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Times-Union Editorial Supporting Medical Marijuana

Editorial: A political prescription
Albany Times-Union, 5/2/14

A senator offers a compromise to break New York’s impasse on medical marijuana.

Will politicians let medical professionals make the medical decisions?

In a perfect world, politicians would leave medical decisions to doctors and other health experts. Alas, when it comes to medical marijuana, we live in an imperfect world.

It’s an issue that, in New York and many other places, is unfortunately intertwined with politics. Lawmakers continue to balance the expert opinions of the medical community and best judgments of individual physicians against political considerations, such as their own law-and-order images and fears among some of their constituents that legalizing marijuana, even for a limited and beneficial use, opens the door to full legalization and heralds the decline of civilization…

In that context, the best we can hope for, in the short run, is acceptable compromise. And a reworked bill seeks to achieve just that.

The bill’s sponsor, state Sen. Diane Savino, D-Staten Island, is amending the original legislation, which essentially allowed prescribers to determine what ailments qualified for a marijuana prescription. The bill originally defined that broadly as conditions that are severely debilitating or life-threatening, including but not limited to 22 specific ailments. That “but not limited to” clause, however, was too open-ended for some lawmakers, particularly in the Republican Senate conference.

Determined to get a bill passed, Ms. Savino struck the disputed clause and added language to limit prescriptions of smokeable marijuana to people 21 and over, addressing a stated concern among some legislators about allowing underage smoking. People under 21 could, however, be prescribed extracts, vaporizable material, or products infused with marijuana.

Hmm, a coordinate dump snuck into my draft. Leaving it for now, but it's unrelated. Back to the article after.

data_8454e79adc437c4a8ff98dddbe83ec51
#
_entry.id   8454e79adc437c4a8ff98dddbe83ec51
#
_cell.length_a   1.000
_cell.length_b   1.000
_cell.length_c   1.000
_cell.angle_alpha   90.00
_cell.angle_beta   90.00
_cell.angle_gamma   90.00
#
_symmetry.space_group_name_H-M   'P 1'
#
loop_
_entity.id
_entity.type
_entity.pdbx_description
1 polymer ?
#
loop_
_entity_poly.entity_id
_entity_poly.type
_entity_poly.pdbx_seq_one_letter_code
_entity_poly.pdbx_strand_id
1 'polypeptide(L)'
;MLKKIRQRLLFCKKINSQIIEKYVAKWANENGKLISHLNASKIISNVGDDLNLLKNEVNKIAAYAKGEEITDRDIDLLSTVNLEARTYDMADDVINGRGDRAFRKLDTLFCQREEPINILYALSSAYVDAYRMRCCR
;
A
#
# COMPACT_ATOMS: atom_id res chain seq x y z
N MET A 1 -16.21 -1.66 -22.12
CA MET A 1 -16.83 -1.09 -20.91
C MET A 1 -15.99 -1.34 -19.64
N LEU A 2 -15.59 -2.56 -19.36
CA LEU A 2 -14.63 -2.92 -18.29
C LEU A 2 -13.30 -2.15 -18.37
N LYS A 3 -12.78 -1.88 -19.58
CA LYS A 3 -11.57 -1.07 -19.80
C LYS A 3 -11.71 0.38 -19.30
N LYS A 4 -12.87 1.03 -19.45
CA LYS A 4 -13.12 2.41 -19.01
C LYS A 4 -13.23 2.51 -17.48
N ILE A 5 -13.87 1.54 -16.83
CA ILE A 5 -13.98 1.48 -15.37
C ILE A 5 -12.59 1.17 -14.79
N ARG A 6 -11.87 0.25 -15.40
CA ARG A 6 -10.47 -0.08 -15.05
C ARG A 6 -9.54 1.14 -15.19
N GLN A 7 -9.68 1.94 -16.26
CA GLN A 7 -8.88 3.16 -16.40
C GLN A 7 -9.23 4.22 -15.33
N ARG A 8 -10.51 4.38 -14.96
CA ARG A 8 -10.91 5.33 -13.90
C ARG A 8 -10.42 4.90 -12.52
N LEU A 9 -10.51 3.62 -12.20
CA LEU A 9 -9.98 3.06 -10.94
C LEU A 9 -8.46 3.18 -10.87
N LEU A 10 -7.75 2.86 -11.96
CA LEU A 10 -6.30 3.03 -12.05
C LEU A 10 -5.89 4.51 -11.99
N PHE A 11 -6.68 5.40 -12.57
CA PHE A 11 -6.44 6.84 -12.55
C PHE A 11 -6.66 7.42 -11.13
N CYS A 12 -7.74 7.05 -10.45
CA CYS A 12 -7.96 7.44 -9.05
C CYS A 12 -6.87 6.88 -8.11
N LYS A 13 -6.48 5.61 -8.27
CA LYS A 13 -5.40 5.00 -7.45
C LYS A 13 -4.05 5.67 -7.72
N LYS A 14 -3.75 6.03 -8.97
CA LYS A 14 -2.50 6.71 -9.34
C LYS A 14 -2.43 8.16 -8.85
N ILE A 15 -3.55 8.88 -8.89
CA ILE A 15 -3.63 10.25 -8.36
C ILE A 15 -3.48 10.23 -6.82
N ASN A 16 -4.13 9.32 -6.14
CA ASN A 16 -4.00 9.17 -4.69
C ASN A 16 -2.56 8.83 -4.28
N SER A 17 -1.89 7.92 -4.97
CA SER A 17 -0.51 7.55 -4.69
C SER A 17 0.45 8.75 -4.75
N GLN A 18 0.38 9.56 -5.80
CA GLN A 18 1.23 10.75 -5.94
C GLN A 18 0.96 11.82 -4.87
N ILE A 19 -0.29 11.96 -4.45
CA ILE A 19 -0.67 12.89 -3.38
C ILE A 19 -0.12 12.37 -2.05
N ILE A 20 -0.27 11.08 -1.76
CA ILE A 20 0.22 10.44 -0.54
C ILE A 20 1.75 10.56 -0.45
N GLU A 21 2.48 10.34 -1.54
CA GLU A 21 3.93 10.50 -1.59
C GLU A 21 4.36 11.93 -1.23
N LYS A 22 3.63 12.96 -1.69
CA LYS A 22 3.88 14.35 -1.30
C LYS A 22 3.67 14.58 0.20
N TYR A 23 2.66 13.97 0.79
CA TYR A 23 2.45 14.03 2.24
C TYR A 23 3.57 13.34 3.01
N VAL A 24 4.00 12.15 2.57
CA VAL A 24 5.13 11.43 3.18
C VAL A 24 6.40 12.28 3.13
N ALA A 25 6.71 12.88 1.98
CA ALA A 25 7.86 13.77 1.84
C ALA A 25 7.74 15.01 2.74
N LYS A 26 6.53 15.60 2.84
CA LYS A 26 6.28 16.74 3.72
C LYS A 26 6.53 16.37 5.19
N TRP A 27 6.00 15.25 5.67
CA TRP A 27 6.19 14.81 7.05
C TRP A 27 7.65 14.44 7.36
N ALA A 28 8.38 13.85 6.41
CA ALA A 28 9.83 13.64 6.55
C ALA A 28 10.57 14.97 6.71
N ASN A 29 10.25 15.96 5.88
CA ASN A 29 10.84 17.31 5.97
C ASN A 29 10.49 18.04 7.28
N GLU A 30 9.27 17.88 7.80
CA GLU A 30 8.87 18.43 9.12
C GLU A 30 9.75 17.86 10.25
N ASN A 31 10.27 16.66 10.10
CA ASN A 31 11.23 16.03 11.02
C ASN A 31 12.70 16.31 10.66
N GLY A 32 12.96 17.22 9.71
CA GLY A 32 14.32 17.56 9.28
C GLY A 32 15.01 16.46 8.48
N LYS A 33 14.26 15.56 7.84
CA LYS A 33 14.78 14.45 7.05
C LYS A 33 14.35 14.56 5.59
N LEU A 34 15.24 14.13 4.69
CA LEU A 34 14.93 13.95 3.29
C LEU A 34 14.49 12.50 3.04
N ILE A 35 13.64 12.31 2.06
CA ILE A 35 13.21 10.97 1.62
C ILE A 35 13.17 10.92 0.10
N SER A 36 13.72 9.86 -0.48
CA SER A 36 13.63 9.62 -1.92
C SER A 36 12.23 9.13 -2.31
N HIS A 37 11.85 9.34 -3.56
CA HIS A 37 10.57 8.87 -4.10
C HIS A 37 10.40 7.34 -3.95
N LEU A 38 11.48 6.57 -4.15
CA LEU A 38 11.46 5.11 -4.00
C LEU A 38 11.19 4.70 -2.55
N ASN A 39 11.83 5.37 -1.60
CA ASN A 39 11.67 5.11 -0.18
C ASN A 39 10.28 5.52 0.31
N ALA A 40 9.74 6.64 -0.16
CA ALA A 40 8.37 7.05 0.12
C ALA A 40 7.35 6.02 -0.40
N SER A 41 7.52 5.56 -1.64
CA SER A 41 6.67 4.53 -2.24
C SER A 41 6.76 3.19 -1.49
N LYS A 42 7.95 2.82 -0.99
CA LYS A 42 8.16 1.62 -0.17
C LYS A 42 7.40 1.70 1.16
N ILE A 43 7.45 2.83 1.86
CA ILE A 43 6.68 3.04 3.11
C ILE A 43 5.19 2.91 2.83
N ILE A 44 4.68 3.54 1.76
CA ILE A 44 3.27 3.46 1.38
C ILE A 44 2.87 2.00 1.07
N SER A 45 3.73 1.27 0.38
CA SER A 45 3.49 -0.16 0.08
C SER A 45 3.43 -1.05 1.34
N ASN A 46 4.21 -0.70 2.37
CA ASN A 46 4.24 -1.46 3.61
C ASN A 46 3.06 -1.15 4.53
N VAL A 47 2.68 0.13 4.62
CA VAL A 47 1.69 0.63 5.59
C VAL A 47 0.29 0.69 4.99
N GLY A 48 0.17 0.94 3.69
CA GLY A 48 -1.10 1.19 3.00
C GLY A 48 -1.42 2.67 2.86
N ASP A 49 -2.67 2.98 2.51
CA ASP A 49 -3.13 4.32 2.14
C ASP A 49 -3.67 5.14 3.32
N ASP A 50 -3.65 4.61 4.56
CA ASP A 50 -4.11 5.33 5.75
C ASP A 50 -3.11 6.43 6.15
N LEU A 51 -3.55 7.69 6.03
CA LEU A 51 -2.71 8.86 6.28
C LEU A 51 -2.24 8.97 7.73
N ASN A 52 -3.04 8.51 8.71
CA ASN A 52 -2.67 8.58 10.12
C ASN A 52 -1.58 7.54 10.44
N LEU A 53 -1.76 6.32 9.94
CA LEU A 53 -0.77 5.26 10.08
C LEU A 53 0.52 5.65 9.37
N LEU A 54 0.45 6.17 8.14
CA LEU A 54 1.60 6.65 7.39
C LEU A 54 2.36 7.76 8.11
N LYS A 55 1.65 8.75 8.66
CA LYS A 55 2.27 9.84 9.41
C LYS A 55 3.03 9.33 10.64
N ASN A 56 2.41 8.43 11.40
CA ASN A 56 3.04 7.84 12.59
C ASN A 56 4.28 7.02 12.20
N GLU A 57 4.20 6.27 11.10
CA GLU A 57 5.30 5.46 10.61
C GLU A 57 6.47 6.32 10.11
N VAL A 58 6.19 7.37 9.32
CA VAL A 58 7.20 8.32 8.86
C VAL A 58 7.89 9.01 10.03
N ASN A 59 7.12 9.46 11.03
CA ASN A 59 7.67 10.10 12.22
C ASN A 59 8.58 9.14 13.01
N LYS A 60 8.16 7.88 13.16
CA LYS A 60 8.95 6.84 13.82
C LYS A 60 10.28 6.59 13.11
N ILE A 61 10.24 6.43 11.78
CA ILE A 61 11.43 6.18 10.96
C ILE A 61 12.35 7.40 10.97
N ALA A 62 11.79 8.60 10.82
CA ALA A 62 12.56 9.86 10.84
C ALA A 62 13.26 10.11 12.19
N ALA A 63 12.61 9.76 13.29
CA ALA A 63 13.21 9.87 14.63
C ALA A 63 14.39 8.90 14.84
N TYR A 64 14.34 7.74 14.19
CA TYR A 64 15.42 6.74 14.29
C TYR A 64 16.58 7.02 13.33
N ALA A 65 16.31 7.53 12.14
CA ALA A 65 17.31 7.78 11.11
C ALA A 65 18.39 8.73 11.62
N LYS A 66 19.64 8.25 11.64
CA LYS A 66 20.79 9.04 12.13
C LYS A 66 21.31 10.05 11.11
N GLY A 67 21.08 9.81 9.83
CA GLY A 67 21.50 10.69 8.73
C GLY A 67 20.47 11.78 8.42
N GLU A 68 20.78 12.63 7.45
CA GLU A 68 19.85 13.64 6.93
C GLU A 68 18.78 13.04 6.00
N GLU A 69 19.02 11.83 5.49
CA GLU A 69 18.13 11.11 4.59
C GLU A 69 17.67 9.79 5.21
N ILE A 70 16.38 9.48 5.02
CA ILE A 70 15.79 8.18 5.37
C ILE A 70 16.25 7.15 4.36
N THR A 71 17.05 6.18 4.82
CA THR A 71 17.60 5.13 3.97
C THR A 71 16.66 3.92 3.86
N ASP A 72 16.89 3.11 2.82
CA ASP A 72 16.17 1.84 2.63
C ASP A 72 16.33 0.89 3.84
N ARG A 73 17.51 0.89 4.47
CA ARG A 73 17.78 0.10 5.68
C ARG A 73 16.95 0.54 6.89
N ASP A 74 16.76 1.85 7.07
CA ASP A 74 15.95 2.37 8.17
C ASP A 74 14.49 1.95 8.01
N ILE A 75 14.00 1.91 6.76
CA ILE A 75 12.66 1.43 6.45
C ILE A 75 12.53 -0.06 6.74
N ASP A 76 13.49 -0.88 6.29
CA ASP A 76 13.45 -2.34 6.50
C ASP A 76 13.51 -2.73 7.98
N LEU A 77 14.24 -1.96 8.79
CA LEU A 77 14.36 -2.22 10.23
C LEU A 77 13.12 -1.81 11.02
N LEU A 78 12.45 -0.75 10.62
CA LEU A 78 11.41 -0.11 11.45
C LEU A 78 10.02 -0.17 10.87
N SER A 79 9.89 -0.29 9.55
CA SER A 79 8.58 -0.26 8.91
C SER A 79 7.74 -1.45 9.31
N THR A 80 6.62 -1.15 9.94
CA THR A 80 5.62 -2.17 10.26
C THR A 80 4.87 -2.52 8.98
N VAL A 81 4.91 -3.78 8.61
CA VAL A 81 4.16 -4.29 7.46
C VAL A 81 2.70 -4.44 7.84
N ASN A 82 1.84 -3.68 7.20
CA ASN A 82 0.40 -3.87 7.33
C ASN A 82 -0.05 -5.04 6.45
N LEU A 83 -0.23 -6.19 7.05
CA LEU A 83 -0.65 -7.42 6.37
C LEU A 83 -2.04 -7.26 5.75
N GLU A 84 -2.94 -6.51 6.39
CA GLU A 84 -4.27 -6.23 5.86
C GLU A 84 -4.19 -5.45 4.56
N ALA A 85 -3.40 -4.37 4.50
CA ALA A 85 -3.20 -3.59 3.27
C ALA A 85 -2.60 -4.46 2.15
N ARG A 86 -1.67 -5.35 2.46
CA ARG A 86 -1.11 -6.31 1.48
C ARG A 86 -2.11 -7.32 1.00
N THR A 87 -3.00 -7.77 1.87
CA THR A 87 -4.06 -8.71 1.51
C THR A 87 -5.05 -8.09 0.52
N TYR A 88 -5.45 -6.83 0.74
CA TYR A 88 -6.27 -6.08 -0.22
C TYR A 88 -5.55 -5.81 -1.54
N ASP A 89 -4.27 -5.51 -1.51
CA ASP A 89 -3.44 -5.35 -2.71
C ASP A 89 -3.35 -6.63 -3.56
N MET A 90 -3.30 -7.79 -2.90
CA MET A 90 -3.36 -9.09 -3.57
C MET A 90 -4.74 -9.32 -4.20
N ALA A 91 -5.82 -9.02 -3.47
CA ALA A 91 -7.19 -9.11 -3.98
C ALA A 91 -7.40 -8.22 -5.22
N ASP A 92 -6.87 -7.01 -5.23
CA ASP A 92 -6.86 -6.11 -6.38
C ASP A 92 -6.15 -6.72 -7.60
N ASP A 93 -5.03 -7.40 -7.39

Importantly, her amended bill would also set up an advisory committee, appointed by the governor, Legislature and attorney general. It would be made up of health care practitioners, patients or patient advocates, experts on the regulation of controlled substances for medical use, people from the medical marijuana industry, and law enforcement. It could hear appeals of patients or practitioners who are denied prescriptions or the authority to write them.

The committee’s most significant role would be to advise the state health commissioner on expanding the list of conditions for which a marijuana prescription would be allowed. The health commissioner would have the power to add conditions to the list or remove them.

While satisfying the concerns of some lawmakers that the earlier bill was too open-ended, this amended version would put the decision about the appropriate use of medical marijuana in the hands of a medical professional, not politicians. Assuming the commissioner’s job is held by a thoughtful, compassionate individual who would rely on the latest research and experience, it’s a sound approach.

The question of whether to legalize medical marijuana has for far too long been a political football. It’s time for politicians to end a game they have played as people have suffered needlessly on the sidelines.